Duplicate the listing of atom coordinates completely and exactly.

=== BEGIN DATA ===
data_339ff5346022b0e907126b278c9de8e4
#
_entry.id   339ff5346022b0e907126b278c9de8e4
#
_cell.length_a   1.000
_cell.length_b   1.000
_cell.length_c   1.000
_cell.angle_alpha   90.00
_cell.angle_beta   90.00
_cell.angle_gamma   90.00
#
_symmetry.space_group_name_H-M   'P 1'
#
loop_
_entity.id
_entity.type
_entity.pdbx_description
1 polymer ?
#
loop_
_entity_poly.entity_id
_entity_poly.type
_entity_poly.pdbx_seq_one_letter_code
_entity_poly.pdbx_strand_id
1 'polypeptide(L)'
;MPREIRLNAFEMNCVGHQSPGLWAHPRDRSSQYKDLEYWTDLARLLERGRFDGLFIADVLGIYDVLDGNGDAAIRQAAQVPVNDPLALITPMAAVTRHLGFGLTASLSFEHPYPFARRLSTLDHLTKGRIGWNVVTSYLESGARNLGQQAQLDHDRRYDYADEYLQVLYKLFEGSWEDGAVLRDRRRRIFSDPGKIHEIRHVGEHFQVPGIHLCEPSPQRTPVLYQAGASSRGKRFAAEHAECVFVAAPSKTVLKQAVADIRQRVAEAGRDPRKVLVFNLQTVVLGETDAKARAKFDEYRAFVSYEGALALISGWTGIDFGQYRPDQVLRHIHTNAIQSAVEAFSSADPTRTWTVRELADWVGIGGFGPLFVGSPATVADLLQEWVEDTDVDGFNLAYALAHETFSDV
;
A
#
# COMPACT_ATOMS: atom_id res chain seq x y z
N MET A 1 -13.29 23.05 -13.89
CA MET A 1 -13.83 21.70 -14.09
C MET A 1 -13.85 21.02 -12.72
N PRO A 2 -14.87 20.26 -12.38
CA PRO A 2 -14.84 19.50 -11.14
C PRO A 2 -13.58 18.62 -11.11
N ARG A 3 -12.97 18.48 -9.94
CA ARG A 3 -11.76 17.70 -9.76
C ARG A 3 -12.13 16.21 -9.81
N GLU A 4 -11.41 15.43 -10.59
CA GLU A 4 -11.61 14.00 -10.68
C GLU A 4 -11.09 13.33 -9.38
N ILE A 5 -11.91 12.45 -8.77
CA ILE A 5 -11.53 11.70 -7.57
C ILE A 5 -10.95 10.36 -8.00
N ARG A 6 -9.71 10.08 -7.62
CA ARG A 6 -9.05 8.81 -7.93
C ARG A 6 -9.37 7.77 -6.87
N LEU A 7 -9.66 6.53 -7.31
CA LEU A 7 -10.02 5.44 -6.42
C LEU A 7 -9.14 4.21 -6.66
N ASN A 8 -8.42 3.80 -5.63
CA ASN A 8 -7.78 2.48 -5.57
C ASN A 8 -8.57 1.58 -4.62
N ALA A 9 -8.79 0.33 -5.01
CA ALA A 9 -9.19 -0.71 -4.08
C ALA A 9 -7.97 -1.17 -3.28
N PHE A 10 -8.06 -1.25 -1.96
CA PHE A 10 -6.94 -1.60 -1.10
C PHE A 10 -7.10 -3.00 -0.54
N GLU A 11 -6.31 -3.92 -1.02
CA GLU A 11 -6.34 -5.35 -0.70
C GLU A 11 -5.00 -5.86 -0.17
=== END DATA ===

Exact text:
data_339ff5346022b0e907126b278c9de8e4
#
_entry.id   339ff5346022b0e907126b278c9de8e4
#
_cell.length_a   1.000
_cell.length_b   1.000
_cell.length_c   1.000
_cell.angle_alpha   90.00
_cell.angle_beta   90.00
_cell.angle_gamma   90.00
#
_symmetry.space_group_name_H-M   'P 1'
#
loop_
_entity.id
_entity.type
_entity.pdbx_description
1 polymer ?
#
loop_
_entity_poly.entity_id
_entity_poly.type
_entity_poly.pdbx_seq_one_letter_code
_entity_poly.pdbx_strand_id
1 'polypeptide(L)'
;MPREIRLNAFEMNCVGHQSPGLWAHPRDRSSQYKDLEYWTDLARLLERGRFDGLFIADVLGIYDVLDGNGDAAIRQAAQVPVNDPLALITPMAAVTRHLGFGLTASLSFEHPYPFARRLSTLDHLTKGRIGWNVVTSYLESGARNLGQQAQLDHDRRYDYADEYLQVLYKLFEGSWEDGAVLRDRRRRIFSDPGKIHEIRHVGEHFQVPGIHLCEPSPQRTPVLYQAGASSRGKRFAAEHAECVFVAAPSKTVLKQAVADIRQRVAEAGRDPRKVLVFNLQTVVLGETDAKARAKFDEYRAFVSYEGALALISGWTGIDFGQYRPDQVLRHIHTNAIQSAVEAFSSADPTRTWTVRELADWVGIGGFGPLFVGSPATVADLLQEWVEDTDVDGFNLAYALAHETFSDV
;
A
#
# COMPACT_ATOMS: atom_id res chain seq x y z
N MET A 1 -13.29 23.05 -13.89
CA MET A 1 -13.83 21.70 -14.09
C MET A 1 -13.85 21.02 -12.72
N PRO A 2 -14.87 20.26 -12.38
CA PRO A 2 -14.84 19.50 -11.14
C PRO A 2 -13.58 18.62 -11.11
N ARG A 3 -12.97 18.48 -9.94
CA ARG A 3 -11.76 17.70 -9.76
C ARG A 3 -12.13 16.21 -9.81
N GLU A 4 -11.41 15.43 -10.59
CA GLU A 4 -11.61 14.00 -10.68
C GLU A 4 -11.09 13.33 -9.38
N ILE A 5 -11.91 12.45 -8.77
CA ILE A 5 -11.53 11.70 -7.57
C ILE A 5 -10.95 10.36 -8.00
N ARG A 6 -9.71 10.08 -7.62
CA ARG A 6 -9.05 8.81 -7.93
C ARG A 6 -9.37 7.77 -6.87
N LEU A 7 -9.66 6.53 -7.31
CA LEU A 7 -10.02 5.44 -6.42
C LEU A 7 -9.14 4.21 -6.66
N ASN A 8 -8.42 3.80 -5.63
CA ASN A 8 -7.78 2.48 -5.57
C ASN A 8 -8.57 1.58 -4.62
N ALA A 9 -8.79 0.33 -5.01
CA ALA A 9 -9.19 -0.71 -4.08
C ALA A 9 -7.97 -1.17 -3.28
N PHE A 10 -8.06 -1.25 -1.96
CA PHE A 10 -6.94 -1.60 -1.10
C PHE A 10 -7.10 -3.00 -0.54
N GLU A 11 -6.31 -3.92 -1.02
CA GLU A 11 -6.34 -5.35 -0.70
C GLU A 11 -5.00 -5.86 -0.17